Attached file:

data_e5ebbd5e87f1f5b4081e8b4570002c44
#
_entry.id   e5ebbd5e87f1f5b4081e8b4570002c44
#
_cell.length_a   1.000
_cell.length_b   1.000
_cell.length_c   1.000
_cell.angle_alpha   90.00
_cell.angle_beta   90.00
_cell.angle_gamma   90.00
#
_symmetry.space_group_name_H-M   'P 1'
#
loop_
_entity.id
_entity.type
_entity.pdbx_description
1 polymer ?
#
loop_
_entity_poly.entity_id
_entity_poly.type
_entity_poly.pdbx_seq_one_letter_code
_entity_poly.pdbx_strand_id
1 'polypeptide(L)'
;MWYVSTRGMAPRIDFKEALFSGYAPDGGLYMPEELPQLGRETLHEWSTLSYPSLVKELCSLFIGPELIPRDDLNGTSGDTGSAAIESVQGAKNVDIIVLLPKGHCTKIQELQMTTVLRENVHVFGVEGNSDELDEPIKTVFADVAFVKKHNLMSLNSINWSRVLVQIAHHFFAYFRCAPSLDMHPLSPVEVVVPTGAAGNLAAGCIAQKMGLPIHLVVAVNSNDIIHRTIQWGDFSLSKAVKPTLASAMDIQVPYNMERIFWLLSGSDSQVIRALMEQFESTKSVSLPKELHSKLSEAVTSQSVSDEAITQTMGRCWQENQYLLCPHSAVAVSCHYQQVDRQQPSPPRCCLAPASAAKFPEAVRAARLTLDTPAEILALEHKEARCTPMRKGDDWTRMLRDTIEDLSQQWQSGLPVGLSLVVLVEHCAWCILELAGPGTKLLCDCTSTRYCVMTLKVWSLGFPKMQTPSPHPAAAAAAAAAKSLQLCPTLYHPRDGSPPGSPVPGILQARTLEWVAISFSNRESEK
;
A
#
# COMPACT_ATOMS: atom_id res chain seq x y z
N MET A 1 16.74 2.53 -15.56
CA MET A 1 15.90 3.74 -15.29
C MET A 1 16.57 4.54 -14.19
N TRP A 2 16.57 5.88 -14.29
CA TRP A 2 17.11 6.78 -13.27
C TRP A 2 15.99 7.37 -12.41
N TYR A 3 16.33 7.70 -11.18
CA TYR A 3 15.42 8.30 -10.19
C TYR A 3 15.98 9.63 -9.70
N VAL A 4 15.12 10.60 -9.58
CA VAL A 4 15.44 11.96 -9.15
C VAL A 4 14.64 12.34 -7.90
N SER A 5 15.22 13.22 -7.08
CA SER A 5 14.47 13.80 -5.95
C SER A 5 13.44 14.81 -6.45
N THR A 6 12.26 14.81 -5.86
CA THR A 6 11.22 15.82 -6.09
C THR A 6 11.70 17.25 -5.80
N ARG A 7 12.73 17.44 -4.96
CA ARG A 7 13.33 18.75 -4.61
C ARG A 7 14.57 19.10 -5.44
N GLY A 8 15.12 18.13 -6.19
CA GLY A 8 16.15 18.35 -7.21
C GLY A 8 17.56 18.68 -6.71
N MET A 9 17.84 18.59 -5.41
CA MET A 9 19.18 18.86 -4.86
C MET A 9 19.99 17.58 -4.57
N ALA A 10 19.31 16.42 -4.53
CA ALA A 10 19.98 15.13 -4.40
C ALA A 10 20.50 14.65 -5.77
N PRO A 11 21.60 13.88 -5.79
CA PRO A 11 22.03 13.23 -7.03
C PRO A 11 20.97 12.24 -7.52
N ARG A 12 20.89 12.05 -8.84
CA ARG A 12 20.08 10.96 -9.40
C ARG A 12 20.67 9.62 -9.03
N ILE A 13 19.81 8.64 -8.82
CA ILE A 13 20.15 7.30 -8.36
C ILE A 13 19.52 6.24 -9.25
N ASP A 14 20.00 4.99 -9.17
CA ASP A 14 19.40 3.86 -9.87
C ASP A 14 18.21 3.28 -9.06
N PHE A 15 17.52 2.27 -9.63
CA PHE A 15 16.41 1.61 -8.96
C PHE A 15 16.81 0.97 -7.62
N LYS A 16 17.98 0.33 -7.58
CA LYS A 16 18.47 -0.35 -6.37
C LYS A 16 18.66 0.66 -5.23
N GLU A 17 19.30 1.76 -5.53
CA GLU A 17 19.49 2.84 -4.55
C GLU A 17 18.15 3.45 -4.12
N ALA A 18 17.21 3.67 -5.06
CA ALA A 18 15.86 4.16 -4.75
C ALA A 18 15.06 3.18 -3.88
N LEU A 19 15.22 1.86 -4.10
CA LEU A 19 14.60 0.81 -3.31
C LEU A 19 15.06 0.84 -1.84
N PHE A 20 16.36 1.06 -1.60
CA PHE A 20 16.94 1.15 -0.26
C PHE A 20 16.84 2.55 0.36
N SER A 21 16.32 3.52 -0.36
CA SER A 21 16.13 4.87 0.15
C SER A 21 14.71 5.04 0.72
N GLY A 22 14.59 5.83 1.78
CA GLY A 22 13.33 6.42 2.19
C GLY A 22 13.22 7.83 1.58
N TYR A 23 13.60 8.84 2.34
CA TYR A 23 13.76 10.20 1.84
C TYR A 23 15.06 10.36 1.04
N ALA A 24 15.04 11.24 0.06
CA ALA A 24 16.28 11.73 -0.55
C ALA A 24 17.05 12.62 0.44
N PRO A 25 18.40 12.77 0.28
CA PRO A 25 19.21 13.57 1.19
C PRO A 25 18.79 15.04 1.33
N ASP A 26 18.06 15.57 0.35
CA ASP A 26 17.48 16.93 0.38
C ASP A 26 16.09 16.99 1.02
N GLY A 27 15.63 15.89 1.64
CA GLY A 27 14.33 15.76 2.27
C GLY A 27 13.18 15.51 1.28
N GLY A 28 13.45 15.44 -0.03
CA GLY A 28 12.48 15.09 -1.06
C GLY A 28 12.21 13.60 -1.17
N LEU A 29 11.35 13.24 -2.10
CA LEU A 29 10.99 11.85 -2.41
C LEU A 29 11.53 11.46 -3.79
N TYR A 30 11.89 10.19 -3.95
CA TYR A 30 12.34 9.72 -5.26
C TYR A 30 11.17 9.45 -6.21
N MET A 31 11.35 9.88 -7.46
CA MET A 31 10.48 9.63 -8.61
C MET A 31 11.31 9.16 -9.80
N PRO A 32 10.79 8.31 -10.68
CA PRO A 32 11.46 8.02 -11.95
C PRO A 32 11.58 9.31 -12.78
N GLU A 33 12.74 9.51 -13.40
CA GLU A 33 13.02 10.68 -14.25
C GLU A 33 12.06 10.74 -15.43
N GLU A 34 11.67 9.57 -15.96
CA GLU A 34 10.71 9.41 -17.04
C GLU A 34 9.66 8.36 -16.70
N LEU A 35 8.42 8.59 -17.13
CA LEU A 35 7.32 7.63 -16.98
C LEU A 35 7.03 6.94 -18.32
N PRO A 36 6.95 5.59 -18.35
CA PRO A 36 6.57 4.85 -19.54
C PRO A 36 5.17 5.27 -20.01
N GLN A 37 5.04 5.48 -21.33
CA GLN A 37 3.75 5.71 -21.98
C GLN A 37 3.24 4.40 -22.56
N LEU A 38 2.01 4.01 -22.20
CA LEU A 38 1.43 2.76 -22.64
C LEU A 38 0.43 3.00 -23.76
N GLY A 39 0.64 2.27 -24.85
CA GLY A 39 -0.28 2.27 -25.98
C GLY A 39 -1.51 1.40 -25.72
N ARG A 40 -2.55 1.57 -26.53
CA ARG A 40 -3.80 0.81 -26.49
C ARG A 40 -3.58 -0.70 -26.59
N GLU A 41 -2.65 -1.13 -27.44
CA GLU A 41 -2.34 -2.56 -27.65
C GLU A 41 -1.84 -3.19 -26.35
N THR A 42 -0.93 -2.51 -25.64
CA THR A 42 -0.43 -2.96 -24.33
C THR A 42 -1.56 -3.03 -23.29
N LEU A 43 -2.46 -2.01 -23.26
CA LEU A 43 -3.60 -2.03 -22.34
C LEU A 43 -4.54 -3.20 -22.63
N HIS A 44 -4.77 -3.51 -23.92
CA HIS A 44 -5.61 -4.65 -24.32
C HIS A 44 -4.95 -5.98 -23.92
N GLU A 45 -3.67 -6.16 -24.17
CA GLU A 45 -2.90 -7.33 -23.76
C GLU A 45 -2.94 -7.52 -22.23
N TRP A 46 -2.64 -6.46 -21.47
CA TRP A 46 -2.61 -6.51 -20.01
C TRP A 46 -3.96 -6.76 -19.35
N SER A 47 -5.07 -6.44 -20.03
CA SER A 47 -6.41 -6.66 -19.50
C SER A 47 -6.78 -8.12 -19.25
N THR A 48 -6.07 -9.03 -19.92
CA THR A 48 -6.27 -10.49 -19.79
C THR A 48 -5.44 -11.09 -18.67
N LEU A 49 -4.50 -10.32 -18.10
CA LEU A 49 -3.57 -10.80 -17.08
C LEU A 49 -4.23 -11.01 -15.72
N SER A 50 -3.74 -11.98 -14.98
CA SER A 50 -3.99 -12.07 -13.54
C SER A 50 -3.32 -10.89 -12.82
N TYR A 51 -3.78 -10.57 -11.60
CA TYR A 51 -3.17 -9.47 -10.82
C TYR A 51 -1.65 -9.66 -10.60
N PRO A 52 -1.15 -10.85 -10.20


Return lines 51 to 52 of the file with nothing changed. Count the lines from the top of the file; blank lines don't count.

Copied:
C ARG A 7 14.57 19.10 -5.44
N GLY A 8 15.12 18.13 -6.19